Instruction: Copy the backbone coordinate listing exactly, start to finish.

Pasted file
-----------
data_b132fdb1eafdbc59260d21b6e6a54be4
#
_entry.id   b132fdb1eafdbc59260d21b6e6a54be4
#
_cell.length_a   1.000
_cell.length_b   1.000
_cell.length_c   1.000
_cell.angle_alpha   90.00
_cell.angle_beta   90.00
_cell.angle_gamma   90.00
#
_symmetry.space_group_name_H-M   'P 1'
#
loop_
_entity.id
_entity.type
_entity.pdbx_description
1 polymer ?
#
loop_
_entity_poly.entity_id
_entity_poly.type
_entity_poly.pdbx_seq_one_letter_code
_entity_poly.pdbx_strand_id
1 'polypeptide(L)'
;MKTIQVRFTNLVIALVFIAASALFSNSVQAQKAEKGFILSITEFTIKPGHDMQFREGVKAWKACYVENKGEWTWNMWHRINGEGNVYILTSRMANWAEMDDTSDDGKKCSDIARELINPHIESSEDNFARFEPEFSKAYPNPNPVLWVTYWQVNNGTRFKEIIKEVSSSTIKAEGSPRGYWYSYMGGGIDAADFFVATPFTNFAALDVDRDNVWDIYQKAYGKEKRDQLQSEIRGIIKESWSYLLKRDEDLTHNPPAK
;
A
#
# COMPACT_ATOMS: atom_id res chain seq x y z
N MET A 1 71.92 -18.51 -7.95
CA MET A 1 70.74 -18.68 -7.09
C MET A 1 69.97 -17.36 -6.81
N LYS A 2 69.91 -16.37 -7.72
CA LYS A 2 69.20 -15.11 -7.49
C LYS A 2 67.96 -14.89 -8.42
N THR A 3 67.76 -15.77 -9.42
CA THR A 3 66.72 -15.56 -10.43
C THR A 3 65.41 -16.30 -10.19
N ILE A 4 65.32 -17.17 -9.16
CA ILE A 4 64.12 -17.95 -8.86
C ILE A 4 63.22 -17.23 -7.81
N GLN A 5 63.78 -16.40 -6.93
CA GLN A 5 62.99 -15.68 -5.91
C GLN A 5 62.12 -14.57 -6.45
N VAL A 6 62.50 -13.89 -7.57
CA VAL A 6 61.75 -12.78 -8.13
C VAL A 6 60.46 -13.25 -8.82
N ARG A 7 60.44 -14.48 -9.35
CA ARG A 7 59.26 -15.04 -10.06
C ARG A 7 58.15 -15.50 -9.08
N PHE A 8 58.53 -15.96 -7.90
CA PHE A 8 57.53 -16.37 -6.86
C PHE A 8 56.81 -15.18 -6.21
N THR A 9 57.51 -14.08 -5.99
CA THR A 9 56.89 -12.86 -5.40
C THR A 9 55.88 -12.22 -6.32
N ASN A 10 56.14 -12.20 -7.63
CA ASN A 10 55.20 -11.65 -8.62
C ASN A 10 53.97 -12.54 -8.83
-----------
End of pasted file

data_b132fdb1eafdbc59260d21b6e6a54be4
#
_entry.id   b132fdb1eafdbc59260d21b6e6a54be4
#
_cell.length_a   1.000
_cell.length_b   1.000
_cell.length_c   1.000
_cell.angle_alpha   90.00
_cell.angle_beta   90.00
_cell.angle_gamma   90.00
#
_symmetry.space_group_name_H-M   'P 1'
#
loop_
_entity.id
_entity.type
_entity.pdbx_description
1 polymer ?
#
loop_
_entity_poly.entity_id
_entity_poly.type
_entity_poly.pdbx_seq_one_letter_code
_entity_poly.pdbx_strand_id
1 'polypeptide(L)'
;MKTIQVRFTNLVIALVFIAASALFSNSVQAQKAEKGFILSITEFTIKPGHDMQFREGVKAWKACYVENKGEWTWNMWHRINGEGNVYILTSRMANWAEMDDTSDDGKKCSDIARELINPHIESSEDNFARFEPEFSKAYPNPNPVLWVTYWQVNNGTRFKEIIKEVSSSTIKAEGSPRGYWYSYMGGGIDAADFFVATPFTNFAALDVDRDNVWDIYQKAYGKEKRDQLQSEIRGIIKESWSYLLKRDEDLTHNPPAK
;
A
#
# COMPACT_ATOMS: atom_id res chain seq x y z
N MET A 1 71.92 -18.51 -7.95
CA MET A 1 70.74 -18.68 -7.09
C MET A 1 69.97 -17.36 -6.81
N LYS A 2 69.91 -16.37 -7.72
CA LYS A 2 69.20 -15.11 -7.49
C LYS A 2 67.96 -14.89 -8.42
N THR A 3 67.76 -15.77 -9.42
CA THR A 3 66.72 -15.56 -10.43
C THR A 3 65.41 -16.30 -10.19
N ILE A 4 65.32 -17.17 -9.16
CA ILE A 4 64.12 -17.95 -8.86
C ILE A 4 63.22 -17.23 -7.81
N GLN A 5 63.78 -16.40 -6.93
CA GLN A 5 62.99 -15.68 -5.91
C GLN A 5 62.12 -14.57 -6.45
N VAL A 6 62.50 -13.89 -7.57
CA VAL A 6 61.75 -12.78 -8.13
C VAL A 6 60.46 -13.25 -8.82
N ARG A 7 60.44 -14.48 -9.35
CA ARG A 7 59.26 -15.04 -10.06
C ARG A 7 58.15 -15.50 -9.08
N PHE A 8 58.53 -15.96 -7.90
CA PHE A 8 57.53 -16.37 -6.86
C PHE A 8 56.81 -15.18 -6.21
N THR A 9 57.51 -14.08 -5.99
CA THR A 9 56.89 -12.86 -5.40
C THR A 9 55.88 -12.22 -6.32
N ASN A 10 56.14 -12.20 -7.63
CA ASN A 10 55.20 -11.65 -8.62
C ASN A 10 53.97 -12.54 -8.83